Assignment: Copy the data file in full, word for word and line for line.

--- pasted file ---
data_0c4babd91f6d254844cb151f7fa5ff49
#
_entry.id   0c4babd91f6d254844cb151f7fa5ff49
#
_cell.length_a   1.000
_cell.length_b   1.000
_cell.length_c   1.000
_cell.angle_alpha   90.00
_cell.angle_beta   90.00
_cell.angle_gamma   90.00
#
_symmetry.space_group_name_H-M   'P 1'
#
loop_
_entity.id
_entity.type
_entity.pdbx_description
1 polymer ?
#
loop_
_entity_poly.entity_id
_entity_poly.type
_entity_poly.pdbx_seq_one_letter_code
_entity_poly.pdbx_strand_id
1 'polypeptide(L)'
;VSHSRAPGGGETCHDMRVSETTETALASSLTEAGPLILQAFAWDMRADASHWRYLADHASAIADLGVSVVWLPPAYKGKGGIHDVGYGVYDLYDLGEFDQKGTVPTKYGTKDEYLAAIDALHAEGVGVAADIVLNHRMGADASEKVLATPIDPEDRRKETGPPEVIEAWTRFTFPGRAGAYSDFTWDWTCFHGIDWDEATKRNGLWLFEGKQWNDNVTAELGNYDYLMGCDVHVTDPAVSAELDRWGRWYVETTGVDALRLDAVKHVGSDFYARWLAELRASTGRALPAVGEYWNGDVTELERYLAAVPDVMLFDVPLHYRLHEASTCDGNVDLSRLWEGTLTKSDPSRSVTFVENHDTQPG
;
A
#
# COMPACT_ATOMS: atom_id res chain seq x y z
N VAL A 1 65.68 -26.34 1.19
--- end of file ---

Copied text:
data_0c4babd91f6d254844cb151f7fa5ff49
#
_entry.id   0c4babd91f6d254844cb151f7fa5ff49
#
_cell.length_a   1.000
_cell.length_b   1.000
_cell.length_c   1.000
_cell.angle_alpha   90.00
_cell.angle_beta   90.00
_cell.angle_gamma   90.00
#
_symmetry.space_group_name_H-M   'P 1'
#
loop_
_entity.id
_entity.type
_entity.pdbx_description
1 polymer ?
#
loop_
_entity_poly.entity_id
_entity_poly.type
_entity_poly.pdbx_seq_one_letter_code
_entity_poly.pdbx_strand_id
1 'polypeptide(L)'
;VSHSRAPGGGETCHDMRVSETTETALASSLTEAGPLILQAFAWDMRADASHWRYLADHASAIADLGVSVVWLPPAYKGKGGIHDVGYGVYDLYDLGEFDQKGTVPTKYGTKDEYLAAIDALHAEGVGVAADIVLNHRMGADASEKVLATPIDPEDRRKETGPPEVIEAWTRFTFPGRAGAYSDFTWDWTCFHGIDWDEATKRNGLWLFEGKQWNDNVTAELGNYDYLMGCDVHVTDPAVSAELDRWGRWYVETTGVDALRLDAVKHVGSDFYARWLAELRASTGRALPAVGEYWNGDVTELERYLAAVPDVMLFDVPLHYRLHEASTCDGNVDLSRLWEGTLTKSDPSRSVTFVENHDTQPG
;
A
#
# COMPACT_ATOMS: atom_id res chain seq x y z
N VAL A 1 65.68 -26.34 1.19